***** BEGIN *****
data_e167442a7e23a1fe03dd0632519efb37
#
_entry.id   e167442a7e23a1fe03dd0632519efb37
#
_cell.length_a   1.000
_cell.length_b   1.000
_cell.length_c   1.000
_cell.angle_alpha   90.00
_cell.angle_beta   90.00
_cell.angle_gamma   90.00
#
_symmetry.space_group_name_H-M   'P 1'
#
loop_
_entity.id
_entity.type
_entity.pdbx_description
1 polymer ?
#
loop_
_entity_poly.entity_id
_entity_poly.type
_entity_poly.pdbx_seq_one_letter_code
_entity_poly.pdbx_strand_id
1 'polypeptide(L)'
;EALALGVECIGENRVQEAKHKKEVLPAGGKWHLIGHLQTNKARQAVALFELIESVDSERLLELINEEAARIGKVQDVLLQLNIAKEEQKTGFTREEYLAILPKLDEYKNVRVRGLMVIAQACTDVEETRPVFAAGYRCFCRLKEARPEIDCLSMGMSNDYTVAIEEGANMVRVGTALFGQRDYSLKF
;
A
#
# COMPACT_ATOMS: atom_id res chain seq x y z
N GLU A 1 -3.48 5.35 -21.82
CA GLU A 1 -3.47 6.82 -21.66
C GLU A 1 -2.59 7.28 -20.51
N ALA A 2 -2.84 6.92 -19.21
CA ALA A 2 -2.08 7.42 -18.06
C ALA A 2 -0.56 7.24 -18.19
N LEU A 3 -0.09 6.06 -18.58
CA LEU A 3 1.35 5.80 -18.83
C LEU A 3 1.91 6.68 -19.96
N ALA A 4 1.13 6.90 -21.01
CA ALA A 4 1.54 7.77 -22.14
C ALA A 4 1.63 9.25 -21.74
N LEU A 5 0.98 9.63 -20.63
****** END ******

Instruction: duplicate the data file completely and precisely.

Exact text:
data_e167442a7e23a1fe03dd0632519efb37
#
_entry.id   e167442a7e23a1fe03dd0632519efb37
#
_cell.length_a   1.000
_cell.length_b   1.000
_cell.length_c   1.000
_cell.angle_alpha   90.00
_cell.angle_beta   90.00
_cell.angle_gamma   90.00
#
_symmetry.space_group_name_H-M   'P 1'
#
loop_
_entity.id
_entity.type
_entity.pdbx_description
1 polymer ?
#
loop_
_entity_poly.entity_id
_entity_poly.type
_entity_poly.pdbx_seq_one_letter_code
_entity_poly.pdbx_strand_id
1 'polypeptide(L)'
;EALALGVECIGENRVQEAKHKKEVLPAGGKWHLIGHLQTNKARQAVALFELIESVDSERLLELINEEAARIGKVQDVLLQLNIAKEEQKTGFTREEYLAILPKLDEYKNVRVRGLMVIAQACTDVEETRPVFAAGYRCFCRLKEARPEIDCLSMGMSNDYTVAIEEGANMVRVGTALFGQRDYSLKF
;
A
#
# COMPACT_ATOMS: atom_id res chain seq x y z
N GLU A 1 -3.48 5.35 -21.82
CA GLU A 1 -3.47 6.82 -21.66
C GLU A 1 -2.59 7.28 -20.51
N ALA A 2 -2.84 6.92 -19.21
CA ALA A 2 -2.08 7.42 -18.06
C ALA A 2 -0.56 7.24 -18.19
N LEU A 3 -0.09 6.06 -18.58
CA LEU A 3 1.35 5.80 -18.83
C LEU A 3 1.91 6.68 -19.96
N ALA A 4 1.13 6.90 -21.01
CA ALA A 4 1.54 7.77 -22.14
C ALA A 4 1.63 9.25 -21.74
N LEU A 5 0.98 9.63 -20.63